So we trialed a new schedule over the weekend. For the two hours after breakfast usually preceding naptime, D. hung out with O. while I did some chores and got properly clean, instead of speed-showering. Once O. was asleep, we both had a chance to work on our independent projects. And in the afternoon, we all got to be together for a little World Cup viewing, reading aloud, and stacking blocks on every surface imaginable.

The difference in my state of mind was almost palpable. At the end of the weekend, I didn't feel like an over-wound spinner's bobbin, just a properly tired person who'd done a fair amount of work in addition to taking care of O.'s needs. A reduced set of his needs, but certainly plenty to keep me feeling just as connected to him. And also D. Giving up the time we would have spent together in the morning didn't feel like a loss when it meant being less conflicted about using the time we did have later in the day.

We're now considering having a baby-sitter twice a week to cover the same two-hour morning window. If that works out, I suspect the dividends such help will pay in giving me semi-dependable work hours will be enormous. I know there will still be difficult days when I emerge from my time at the page with no more than a paragraph I'm truly happy with. But the panic that was setting in during the last weeks of ever-shrinking writing time is at bay now with the small but significant protections we're building in.

This just might work. Until O. shifts his routine again, of course, but now I know what I need -- and how making it possible is so very worth it.

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Wednesday, July 2, 2014

Ventilation

It's Wednesday, and the house I wake up in is still leaching heat from its thin walls after our first 90-degree day of the summer. The thermostat says it's 74, and the thermometer on the porch says 65, but the stagnant air both in and out feels warmer, heavier. Even as we throw the downstairs windows open to let the first floor draw breath, the atmosphere doesn't want to stir. D. puts box fans on the sills to get things moving, but there's no competing with the retained memory of the previous day's sun. We are headed for at least 80 again today.

I'm groggy as I pull breakfast together. We had all the upstairs windows open overnight with fans in those too, but the constant buzz and strangely warm breeze, like a giant's exhalations, make for poor sleep. We are spoiled, living in the Pacific Northwest, where summers are short -- the rest of the country has had its hot temperatures for weeks. But they have air conditioning, I mumble in my mind. For July and August, I will be on ventilation duty, drawing blinds or opening them, flipping fans to blow in or out, depending on the indoor/outdoor temperature differential. I wouldn't mind if it actually had a detectable effect on days like this.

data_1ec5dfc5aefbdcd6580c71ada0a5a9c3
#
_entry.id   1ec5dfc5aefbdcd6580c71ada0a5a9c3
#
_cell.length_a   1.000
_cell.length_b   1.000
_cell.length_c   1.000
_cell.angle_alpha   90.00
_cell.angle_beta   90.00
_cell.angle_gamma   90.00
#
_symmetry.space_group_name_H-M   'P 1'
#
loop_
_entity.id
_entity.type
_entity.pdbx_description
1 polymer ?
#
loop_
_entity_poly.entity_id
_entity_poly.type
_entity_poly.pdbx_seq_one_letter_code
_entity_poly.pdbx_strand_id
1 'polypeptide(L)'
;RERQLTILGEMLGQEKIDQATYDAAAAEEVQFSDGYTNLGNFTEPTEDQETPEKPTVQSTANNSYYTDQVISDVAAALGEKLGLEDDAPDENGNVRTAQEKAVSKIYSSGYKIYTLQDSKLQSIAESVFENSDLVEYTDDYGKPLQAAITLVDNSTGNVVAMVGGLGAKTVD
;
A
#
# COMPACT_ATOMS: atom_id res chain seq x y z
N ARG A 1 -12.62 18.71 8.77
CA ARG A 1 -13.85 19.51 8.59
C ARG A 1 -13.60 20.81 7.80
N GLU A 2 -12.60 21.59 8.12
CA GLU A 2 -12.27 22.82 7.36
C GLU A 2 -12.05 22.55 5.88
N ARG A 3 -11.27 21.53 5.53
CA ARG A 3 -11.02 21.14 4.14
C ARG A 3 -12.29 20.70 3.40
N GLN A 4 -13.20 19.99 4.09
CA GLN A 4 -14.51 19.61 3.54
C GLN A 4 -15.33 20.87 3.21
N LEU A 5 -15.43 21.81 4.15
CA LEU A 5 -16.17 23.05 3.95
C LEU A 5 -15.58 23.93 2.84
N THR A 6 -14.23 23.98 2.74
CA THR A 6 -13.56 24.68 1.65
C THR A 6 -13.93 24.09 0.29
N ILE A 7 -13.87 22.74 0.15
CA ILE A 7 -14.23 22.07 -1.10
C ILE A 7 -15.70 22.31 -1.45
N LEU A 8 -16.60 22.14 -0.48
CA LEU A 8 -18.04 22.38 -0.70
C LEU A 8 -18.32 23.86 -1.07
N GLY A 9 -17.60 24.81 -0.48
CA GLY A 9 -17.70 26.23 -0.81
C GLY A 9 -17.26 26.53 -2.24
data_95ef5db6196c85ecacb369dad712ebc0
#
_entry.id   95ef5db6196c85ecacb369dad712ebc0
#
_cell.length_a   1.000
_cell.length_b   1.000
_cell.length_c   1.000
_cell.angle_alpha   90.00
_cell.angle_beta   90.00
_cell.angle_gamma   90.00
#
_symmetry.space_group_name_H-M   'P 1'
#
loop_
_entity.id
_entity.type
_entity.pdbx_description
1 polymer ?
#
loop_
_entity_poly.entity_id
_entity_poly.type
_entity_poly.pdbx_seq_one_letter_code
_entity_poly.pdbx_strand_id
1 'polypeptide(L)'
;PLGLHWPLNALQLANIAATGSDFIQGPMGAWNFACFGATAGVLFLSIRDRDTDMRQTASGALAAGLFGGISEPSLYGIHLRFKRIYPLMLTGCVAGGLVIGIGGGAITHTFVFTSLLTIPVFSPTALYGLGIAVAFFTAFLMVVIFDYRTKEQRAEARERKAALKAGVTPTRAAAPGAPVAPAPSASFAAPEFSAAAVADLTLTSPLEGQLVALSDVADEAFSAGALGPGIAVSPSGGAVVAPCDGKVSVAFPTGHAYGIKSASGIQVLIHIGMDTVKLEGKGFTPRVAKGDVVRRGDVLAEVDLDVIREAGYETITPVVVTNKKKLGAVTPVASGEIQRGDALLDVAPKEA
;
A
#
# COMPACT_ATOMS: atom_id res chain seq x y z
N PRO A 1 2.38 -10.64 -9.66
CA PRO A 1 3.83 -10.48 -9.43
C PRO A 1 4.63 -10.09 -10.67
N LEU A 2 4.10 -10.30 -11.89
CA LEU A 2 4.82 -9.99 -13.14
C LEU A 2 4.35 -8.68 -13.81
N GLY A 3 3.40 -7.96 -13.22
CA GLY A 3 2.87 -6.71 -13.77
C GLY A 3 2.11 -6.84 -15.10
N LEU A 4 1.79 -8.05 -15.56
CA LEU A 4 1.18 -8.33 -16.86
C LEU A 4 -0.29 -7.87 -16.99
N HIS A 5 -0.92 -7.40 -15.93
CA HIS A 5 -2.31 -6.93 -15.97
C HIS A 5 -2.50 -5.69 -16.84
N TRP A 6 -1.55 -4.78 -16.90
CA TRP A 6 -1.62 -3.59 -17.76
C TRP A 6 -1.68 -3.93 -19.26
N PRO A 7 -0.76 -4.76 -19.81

I'm not the only one feeling the weather. D.'s brother, who recently moved up here to start college, has agreed to watch O. once a week for two hours in the morning to give me chore-and-errand time so I can write while O. naps. He calls shortly after we sit down at the kitchen table -- he has a migraine and won't be coming.

I resign myself to juggling O. and the paperwork I've put on my agenda. We are -- surprise -- trying to get an air conditioner installed, but the homeowner's association has a Modification Request Form for such things that's more daunting than a college application. I've bogged down at the section that asks for a description of the project. How much detail do I need to provide? Illustrate on diagram, it simply says, to scale. I'm no contractor, but I suspect just sketching in a box on our porch and labeling it "A/C" isn't going to suffice. There will be wiring and refrigerant piping and other small but significant parts that I don't know the first thing about, all of which will be connected in some way from the unit to the house.

O. scarfs his yogurt and cereal but pushes scrambled eggs away. Smart kid. He's not inclined to eat anything heavy after yesterday's heat. For the rest of the morning before naptime, he alternates between stacking board books in an empty Huggies box and chugging water from a sippy cup. I attempt to compose a description of the air conditioner project that addresses the design guidelines on the form, but every time I turn my attention to the directions, O. tries to climb onto the couch with me. I abandon the papers and my laptop, neither of which will benefit from an accidental splash or O.'s damp hands, and move on to sorting mail. O. takes all the unwanted coupons and grocery circulars and spreads them on the floor. Losing interest, he turns to the box fans. I grab his fingers just before he shoves them through the plastic grille at the blades he cannot see.

This is a new wrinkle, I think. Last summer, O. wasn't mobile enough to get remotely near the fans on his own. The rest of the day stretches out like a mirage retreating toward the horizon -- I'm not looking forward to being on this additional piece of ventilation duty.

He finally naps. I sit down to my real work. At least I can run the fans while O.'s asleep. But their drone is so loud that I can't hear myself think. I read and reread for twenty minutes a draft of an essay that is suddenly a collage of disconnected words. Sweat or write, I say. I can't bear the idea of losing this time to something as stupid as this noise, but not cooling the house means another day of the same. Stagnant progress or stagnant air?